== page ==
If you want a chemical-free landscape and also want to defeat lawn weeds, the best defense is weed prevention. But weed prevention can take some time and, on occasion, you may need herbicides.
About Organic Weed Killers
There are more than 30 organic herbicides and other products on the U.S. market that meet organic food production standards. That's good news, but organic herbicides do have their pros and cons.
One benefit of organic herbicides is that, after they do their work, they dissipate in a matter of hours―not weeks or months. They are not persistent in soil. In general, they do not change soil pH or pollute water through runoff. Many of these products are safer around people, pets, and pollinators than synthetic alternatives.
One downside of organic herbicides is that they often require multiple applications. (That's sometimes true for conventional weed killers as well.) Multiple applications mean more labor and greater expense.
Impact of Organic Weed Killers on Lawn Grass
Most organic herbicides are non-selective, killing any weed or grass they touch. They work best when leaves are drenched. Multiple sprays are often required, depending on the variety and age of the target plants. For lawns, these non-selective herbicides should be used only where complete removal of all vegetation is the goal.
A few organic herbicides target only broadleaf weeds, leaving grass safe. Selective weed killers include Fiesta, Iron-X, and Bayer Natria Lawn Weed Killer, all based on iron HEDTA. (Some say that iron-based products can harm bentgrass, however.) A.D.I.O.S., a product based on sodium chloride, works on broadleaf weeds but not grass.
Effectiveness of Organic Herbicides
Very few organic herbicides kill roots directly. Perennial weeds with deep roots, therefore, are likely to reemerge. There is one organic product that claims to reach plant roots: A.D.I.O.S. by Herbanatur.
Only specific herbicides, such as AXXE, Monterey Herbicidal Soap, Bayer Natria Weed and Grass Killer, and Finalsan will work on algae, moss, and lichen. In addition, only one product claims to eradicate poison ivy, poison oak, and poison sumac. That is C-Cide, a citric acid product.
Legumes such as crown vetch, black medic, or clover can be difficult to eradicate. Even with synthetic chemicals, they often require a combination of repeat-mowing and multiple herbicide applications. Among organic herbicides, the iron-based products may be the most effective against legumes.
How to Use Organic Herbicides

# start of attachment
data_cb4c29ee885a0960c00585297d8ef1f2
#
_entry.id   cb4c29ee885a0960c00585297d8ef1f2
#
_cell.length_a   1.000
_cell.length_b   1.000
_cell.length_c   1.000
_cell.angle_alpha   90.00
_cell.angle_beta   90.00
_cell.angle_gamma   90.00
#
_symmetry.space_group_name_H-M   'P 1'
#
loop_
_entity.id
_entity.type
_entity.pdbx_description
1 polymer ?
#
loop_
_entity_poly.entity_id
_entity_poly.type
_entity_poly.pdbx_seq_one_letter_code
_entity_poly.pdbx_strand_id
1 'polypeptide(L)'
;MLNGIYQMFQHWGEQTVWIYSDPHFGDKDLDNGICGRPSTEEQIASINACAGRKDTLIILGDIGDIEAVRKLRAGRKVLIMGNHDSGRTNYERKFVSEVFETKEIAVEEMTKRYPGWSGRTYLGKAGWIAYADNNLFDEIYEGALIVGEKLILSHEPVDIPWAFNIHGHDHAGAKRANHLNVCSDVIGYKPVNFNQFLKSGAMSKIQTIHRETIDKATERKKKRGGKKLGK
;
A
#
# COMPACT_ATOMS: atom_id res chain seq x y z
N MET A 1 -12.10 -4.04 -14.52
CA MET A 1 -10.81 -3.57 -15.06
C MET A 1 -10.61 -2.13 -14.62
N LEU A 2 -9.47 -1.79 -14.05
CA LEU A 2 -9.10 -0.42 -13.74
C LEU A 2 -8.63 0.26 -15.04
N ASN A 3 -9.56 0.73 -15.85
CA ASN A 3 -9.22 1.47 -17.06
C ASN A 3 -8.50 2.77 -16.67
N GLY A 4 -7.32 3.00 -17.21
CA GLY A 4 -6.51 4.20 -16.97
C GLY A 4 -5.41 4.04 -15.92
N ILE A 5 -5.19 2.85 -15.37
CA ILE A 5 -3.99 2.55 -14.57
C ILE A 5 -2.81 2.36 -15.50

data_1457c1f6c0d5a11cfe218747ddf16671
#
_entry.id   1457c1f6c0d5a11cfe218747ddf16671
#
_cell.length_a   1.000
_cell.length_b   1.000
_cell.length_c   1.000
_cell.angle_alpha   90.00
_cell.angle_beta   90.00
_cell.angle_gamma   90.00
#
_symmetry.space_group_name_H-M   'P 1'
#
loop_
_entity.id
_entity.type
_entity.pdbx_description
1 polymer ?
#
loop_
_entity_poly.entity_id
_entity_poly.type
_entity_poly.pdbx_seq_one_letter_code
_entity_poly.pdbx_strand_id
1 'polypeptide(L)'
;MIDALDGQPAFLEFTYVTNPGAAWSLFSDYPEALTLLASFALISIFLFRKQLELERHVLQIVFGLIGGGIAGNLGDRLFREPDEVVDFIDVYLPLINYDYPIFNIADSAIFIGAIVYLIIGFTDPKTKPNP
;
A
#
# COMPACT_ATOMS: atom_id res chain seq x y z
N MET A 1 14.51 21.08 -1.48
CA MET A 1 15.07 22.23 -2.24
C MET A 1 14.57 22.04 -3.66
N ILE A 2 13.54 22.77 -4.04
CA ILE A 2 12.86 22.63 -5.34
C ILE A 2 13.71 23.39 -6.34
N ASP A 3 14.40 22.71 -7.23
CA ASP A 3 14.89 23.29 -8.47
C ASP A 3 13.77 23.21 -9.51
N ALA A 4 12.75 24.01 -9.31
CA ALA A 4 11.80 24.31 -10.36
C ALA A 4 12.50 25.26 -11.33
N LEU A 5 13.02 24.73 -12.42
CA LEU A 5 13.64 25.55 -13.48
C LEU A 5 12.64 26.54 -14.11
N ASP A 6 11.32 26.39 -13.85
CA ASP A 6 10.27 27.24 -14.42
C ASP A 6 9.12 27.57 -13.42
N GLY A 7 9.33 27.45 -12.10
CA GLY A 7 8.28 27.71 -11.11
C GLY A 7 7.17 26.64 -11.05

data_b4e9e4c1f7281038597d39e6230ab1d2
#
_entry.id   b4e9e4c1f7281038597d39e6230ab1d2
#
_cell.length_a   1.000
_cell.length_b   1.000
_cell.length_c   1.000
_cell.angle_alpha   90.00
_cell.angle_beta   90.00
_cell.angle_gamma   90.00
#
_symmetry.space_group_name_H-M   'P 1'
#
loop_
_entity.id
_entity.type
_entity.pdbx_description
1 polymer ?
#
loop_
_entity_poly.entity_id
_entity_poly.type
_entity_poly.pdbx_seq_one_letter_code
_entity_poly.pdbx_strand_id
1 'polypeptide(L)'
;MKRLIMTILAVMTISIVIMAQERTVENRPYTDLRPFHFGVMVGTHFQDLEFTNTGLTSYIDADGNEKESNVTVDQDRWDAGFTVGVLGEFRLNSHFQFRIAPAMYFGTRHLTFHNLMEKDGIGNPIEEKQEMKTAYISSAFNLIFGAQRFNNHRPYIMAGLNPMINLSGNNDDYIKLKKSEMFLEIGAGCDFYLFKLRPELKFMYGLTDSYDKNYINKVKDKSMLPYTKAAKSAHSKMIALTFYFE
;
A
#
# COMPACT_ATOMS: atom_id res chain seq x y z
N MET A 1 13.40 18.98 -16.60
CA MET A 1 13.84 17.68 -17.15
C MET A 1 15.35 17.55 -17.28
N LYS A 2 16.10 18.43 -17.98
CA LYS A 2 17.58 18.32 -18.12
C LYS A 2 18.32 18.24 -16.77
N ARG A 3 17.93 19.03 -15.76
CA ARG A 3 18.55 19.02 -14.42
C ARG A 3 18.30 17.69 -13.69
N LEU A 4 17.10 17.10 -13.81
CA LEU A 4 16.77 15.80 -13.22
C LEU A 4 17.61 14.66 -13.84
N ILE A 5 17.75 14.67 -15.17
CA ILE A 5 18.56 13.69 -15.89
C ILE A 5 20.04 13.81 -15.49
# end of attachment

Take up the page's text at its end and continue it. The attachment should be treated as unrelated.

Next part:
If you decide to use organic herbicides to manage weeds, it's important to use them correctly. These tips will help you decide when and how to use your herbicide of choice.
- Organic herbicides reliably kill the top growth of both annual and perennial weeds, so most of these products work best on short, newly emerged plants.
- Organic herbicides are helpful as a second "punch" at weeds that have been “scalped” very low to the soil by a mower or weed whacker. They also work well as a follow-up after "smothering" weeds under paper or cardboard for a few weeks.
- Weather conditions make a difference. Since these products work by contact with leaves, use them on dry days. Those based on acetic acid (vinegar) and fatty acid (soap) work better in warmer weather (over 65 degrees). Examples in this category include Weed Pharm, AllDown, Elimaweed, Green Match, Green Match EX, Scythe, AXXE, Safer Fast Acting Weed and Grass Killer, and Monterey Herbicidal Soap. Some manufacturers suggest that direct sunlight also helps some products do their work.
- It may be easier to kill plant roots during the warmest summer weeks and early fall than in the spring. Plants draw food downward at the end of the growing season, creating greater potential for weed killers to be drawn down into the roots.
Some organic herbicides are exempt from EPA registration. These are also called “25b” products in EPA registration lingo. Examples include Ecosmart Weed & Grass Killer, Burnout II, Weed Zap, C-Cide, Matratec, Matran EC, and Phydura. EPA 25b products can be used without special permission on school grounds and playgrounds, according to a Cornell University report. Other organics, however, are required to have EPA registration, the same as synthetic chemicals. Always look for the "warning," "caution," or "danger" messages.
To be safe, bear these tips in mind:
- See the EPA’s list of food-safe herbicide ingredients. Then check the ingredients on the products you are considering.
- Any herbicide should be used when bees and pollinators are least active. Some organic herbicides can be harmful to pollinators such as bees. Read the label.
Organic weed killers may be considered safe for lawn weeds and not safe near food crops. Read the label to learn if a product is safe around the vegetable garden.
Allowable Herbicides for Schools & Day Care Centers. Cornell University